by Paul Jensen,
Assassination Classroom is a bit unusual in its approach to comedy. On the one hand, it uses its eccentric characters to make big jokes that, while funny, are the sort of thing that just about any decent comedy could pull off. At the same time, it also displays a level of subtlety and an eye for detail that often eludes other shows in its genre. It doesn't seem like the two should be able to coexist, but the series somehow makes it all work.
A school trip to Kyoto is the focus of this episode, though class E naturally has more than sightseeing on their itinerary. They've been asked to follow tour routes that will offer prime opportunities to kill Koro Sensei, even if it means walking down the occasional dark alley. Not only does the plan fail, it leads to several of the girls getting kidnapped by a group of high school baddies. Luckily, all that assassination training has made the class E kids a rescue party to be reckoned with.
We've seen this to a lesser extent in previous episodes, but Assassination Classroom really puts one its biggest strengths to use here. While its premise is amusingly bonkers to begin with, its more absurd elements really stand out when placed in a familiar school comedy situation. The series loves to remind us that class E's circumstances are unusual, but that only really works when we have a more normal baseline to compare them to. Field trip stories are common enough that the audience has an idea of what to expect, so Koro Sensei and his students can show off how odd they are by defying those expectations. This contrast between what we're used to and what actually happens becomes the driving force behind the show's humor.
We see it in big moments, like Koro Sensei latching onto the side of the train, but it's the little details that really sell this kind of comedy. Koro Sensei getting motion sickness is funny, but three students taking turns trying to stab him while he recuperates on a couch is hilarious, especially since no one pays the assassination attempts any mind. The conversation just carries on while the kids try to shank his comically deflated head. We see the same thing with the obnoxiously thorough travel guides that Koro Sensei makes for everyone. The hardcover tomes are amusing in and of themselves, but the joke gets revisited later on when we find that there's an entire section on how to rescue a kidnapped classmate. To cap it off, everyone from Nagisa to Karma naturally comes up with the idea of using these heavy books to clock the bad guys over the head. A lesser comedy would make a bigger deal of these follow-ups, probably by having another character flip out over all the odd things that class E does. Instead, Assassination Classroom has the good sense to let them pass with little more than a quick comment. When no one bats an eye at these details, it drives home how odd class E has become and how accustomed the characters have grown to their situation. As a bonus, it also makes us laugh.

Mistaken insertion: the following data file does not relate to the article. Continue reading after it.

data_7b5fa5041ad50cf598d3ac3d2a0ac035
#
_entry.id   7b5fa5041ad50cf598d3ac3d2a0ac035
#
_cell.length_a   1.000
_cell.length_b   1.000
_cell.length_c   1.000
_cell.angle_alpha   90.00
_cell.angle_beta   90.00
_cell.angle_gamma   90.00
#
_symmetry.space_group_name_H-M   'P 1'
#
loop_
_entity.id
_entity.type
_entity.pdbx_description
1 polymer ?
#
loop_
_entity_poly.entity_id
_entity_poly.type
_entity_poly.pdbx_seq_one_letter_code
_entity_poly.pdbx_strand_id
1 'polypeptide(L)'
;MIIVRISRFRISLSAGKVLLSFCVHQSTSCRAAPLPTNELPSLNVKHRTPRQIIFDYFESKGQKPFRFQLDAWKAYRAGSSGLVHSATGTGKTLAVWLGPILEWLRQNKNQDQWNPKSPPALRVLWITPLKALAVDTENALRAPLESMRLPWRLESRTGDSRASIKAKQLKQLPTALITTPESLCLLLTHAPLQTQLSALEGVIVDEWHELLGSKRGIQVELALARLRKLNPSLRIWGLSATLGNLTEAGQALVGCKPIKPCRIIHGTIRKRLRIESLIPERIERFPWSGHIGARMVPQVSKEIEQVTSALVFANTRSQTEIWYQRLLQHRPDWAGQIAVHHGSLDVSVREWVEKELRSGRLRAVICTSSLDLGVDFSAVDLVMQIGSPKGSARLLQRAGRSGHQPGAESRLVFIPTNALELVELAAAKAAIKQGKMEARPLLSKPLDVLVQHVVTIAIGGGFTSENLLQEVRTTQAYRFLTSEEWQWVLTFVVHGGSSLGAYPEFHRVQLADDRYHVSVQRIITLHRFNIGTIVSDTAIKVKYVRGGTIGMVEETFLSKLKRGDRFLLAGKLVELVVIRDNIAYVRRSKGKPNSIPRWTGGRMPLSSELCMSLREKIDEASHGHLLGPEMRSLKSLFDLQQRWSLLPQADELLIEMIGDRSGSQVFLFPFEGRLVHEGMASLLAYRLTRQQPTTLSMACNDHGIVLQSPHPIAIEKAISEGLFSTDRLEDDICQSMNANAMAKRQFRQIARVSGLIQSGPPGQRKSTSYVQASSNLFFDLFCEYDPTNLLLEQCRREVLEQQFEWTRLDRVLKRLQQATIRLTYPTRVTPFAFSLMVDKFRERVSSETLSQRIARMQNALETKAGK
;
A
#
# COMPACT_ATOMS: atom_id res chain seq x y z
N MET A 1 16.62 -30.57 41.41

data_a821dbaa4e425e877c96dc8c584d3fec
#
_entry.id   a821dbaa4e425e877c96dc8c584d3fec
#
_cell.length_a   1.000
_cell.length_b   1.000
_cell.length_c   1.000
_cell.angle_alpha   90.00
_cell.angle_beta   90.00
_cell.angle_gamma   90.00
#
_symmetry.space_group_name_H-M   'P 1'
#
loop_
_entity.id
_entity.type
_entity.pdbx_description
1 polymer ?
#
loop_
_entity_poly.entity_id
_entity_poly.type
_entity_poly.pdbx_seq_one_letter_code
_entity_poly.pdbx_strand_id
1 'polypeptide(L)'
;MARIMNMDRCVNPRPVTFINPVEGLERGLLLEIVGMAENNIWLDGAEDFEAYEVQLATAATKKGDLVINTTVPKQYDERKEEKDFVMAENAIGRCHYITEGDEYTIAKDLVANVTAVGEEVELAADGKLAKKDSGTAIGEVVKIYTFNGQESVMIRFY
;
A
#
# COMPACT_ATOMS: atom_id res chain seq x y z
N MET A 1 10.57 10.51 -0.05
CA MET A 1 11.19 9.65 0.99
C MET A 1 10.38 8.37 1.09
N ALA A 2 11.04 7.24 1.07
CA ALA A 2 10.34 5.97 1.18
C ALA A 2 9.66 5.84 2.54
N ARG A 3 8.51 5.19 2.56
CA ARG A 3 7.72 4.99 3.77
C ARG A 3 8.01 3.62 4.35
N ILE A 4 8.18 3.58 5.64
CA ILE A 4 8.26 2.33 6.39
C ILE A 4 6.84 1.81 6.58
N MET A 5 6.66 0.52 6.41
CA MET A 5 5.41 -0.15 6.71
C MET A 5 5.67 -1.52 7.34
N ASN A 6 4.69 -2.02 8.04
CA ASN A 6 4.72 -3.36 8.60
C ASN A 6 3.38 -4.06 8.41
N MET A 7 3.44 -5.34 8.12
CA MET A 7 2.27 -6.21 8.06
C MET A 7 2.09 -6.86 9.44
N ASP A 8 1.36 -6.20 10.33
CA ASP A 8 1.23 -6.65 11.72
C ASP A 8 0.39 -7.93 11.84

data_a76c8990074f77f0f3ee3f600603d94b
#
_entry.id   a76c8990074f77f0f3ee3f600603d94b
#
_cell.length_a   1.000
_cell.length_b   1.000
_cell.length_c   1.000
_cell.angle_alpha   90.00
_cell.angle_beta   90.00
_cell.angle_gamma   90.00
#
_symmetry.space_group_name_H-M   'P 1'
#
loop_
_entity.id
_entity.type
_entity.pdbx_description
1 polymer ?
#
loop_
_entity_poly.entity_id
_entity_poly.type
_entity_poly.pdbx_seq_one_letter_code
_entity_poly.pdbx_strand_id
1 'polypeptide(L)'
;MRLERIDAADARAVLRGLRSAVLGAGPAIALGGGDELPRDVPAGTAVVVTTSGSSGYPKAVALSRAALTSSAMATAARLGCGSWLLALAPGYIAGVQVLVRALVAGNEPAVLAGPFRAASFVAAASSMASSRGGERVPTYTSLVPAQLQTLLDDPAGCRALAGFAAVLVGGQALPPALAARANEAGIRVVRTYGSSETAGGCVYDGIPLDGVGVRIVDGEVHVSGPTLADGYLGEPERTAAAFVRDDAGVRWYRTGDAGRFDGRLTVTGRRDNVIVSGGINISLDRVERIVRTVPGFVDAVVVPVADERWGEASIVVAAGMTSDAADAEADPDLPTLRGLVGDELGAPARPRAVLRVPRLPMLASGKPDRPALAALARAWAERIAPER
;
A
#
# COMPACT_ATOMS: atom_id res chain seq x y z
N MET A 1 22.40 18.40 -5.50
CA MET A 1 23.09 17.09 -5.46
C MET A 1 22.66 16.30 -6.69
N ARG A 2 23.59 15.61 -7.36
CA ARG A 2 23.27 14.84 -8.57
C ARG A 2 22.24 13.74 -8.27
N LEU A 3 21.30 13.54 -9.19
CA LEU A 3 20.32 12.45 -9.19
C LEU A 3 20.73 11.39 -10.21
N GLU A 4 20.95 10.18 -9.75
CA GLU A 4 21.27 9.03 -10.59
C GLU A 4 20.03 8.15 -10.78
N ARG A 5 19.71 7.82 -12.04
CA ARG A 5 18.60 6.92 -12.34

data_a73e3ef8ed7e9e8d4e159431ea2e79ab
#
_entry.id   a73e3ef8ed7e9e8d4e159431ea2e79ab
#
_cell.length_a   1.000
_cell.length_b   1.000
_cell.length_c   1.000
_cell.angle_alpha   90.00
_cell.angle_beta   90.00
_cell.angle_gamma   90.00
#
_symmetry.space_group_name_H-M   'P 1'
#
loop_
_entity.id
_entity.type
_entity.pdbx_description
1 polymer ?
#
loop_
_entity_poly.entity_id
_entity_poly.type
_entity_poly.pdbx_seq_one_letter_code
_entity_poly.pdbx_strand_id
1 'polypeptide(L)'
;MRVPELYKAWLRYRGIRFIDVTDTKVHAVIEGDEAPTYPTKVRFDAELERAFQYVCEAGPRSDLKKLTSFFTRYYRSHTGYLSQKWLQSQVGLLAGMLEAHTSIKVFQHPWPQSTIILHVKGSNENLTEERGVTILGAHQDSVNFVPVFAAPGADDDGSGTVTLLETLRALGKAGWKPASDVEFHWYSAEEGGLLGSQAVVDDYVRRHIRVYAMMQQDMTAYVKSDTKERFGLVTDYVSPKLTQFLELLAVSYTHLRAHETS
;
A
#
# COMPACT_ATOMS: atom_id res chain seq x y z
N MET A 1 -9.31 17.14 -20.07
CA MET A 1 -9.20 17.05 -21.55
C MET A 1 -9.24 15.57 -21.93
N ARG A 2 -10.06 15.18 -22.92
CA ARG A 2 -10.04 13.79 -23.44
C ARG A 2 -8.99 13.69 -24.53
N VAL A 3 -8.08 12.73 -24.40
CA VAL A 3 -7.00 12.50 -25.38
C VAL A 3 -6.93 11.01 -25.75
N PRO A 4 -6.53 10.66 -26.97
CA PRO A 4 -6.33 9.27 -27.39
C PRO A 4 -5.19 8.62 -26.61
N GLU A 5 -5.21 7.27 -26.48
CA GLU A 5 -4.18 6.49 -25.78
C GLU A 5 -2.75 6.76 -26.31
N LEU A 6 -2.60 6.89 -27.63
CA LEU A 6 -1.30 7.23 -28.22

There are still a few weak points in this episode, though they're mostly minor problems. A sequence of trying to lure Koro Sensei into a sniper's crosshairs is never put to enough use to justify its inclusion in the story. If the episode works fine without it, why bother to bring it up? The character development for Kanzaki is also half-hearted; her past is brought up out of the blue and she appears to make peace with it just as abruptly. Koro Sensei's timely intervention in the kidnapping frustrated me as well, especially since this would've been a good chance to show the students' ability to solve their own problems. As much as I like Assassination Classroom, it often feels like the story could use an extra round of script revisions.
If you're here for the mix of silly and subtle humor, this episode is among the show's best. Its more thoughtful side could still use another coat of polish, but anything this funny earns itself a healthy amount of leeway. In terms of being fun to watch, Assassination Classroom remains one of this season's strongest titles.
Assassination Classroom is currently streaming on Funimation.
Paul Jensen is a freelance writer and editor. You can follow more of his anime-related ramblings on Twitter.
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